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Bingo! Hospital introduced to the community in a new light

April 06, 2011|By Andrew Shortall, andrew.shortall@latimes.com

A rush of about 80 people walked through the door of Verdugo Hills Hospital on Friday. They did not come because of a health scare, however—they were there to play some bingo.

The Verdugo Hills Hospital Women's Council hosted its fourth annual bingo fundraiser that night. To date, the organization has raised more than $3 million for the hospital, although Friday was about much more than making money.

“This is more of a 'funraiser' than a fundraiser,” said Kate Kaneko, a Women's Council member.

Len LaBella, the Verdugo Hills Hospital president and CEO, said the event really serves as more of a happy introduction of the community to the hospital.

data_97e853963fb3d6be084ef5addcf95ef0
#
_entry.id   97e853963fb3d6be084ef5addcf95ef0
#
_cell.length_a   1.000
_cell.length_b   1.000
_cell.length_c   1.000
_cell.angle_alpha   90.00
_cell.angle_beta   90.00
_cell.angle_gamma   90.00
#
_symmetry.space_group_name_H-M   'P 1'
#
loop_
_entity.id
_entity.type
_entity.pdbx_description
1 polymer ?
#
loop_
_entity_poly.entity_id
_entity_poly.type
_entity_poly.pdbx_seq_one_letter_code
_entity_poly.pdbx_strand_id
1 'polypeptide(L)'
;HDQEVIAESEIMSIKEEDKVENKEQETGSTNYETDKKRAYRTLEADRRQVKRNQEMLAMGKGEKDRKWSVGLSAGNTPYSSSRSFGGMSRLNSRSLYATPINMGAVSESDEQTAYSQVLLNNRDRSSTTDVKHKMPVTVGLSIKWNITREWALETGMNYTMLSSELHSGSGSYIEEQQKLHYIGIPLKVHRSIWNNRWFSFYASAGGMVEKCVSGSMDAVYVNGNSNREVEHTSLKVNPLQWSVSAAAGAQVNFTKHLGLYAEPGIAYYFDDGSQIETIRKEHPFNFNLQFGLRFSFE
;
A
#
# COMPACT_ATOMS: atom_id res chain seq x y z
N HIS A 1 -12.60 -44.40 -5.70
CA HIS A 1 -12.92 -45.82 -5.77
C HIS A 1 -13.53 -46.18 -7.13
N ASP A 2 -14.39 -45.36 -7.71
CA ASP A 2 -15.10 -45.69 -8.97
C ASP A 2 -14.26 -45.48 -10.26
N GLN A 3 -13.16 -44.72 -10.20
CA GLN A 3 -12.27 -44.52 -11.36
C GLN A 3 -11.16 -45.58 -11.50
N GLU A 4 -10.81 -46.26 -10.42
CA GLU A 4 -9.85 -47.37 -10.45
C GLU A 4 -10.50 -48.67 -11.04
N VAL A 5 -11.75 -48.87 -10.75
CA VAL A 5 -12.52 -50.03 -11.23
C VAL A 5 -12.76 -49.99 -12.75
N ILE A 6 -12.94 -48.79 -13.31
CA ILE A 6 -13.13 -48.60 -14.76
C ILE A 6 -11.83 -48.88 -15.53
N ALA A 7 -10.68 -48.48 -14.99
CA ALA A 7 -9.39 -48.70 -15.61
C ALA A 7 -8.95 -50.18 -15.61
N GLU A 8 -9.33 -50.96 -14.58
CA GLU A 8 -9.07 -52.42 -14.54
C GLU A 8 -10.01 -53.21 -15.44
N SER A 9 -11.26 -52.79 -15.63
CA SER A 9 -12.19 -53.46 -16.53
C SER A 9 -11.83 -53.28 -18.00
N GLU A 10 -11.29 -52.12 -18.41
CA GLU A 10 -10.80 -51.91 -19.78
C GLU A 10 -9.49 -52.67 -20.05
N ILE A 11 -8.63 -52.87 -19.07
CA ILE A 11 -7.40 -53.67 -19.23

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“This gives people who may not have been able to visit the hospital a chance to actually get inside and meet some of the people here who have been supporters of us for a very long time,” LaBella said.

Chris Rothrock, who co-chaired the event with Randy Alejo-Medina, said the goal is to change the community's relationship with the hospital.

“We planned the event in-house here, so people who don't really come here unless there have an emergency can come, walk through the hospital and enjoy what it has to offer,” Rothrock said. “Usually you come here with a lot of stress and anxiety, and we want to change that.”

Those in attendance received lunch, catered by the hospital cafeteria, and a bingo card for $30. Final numbers aren’t yet available, but the Council did raise more than $2,400. Money generated from the Women's Council fundraisers this year, including the group's May fashion show and casino nights, will go toward buying infant warmers and COWS (computer on wheels) for the hospital.

Verdugo Hills Hospital gained something much more valuable than donations, if anyone who attended the fundraiser feels a little bit better about coming back to the hospital again.

“It's different from other hospitals,” said Women's Council member and hospital volunteer Ruth McNevin. “You come here to have fun and it won't be so bad to come back when you're sick.”
 
 

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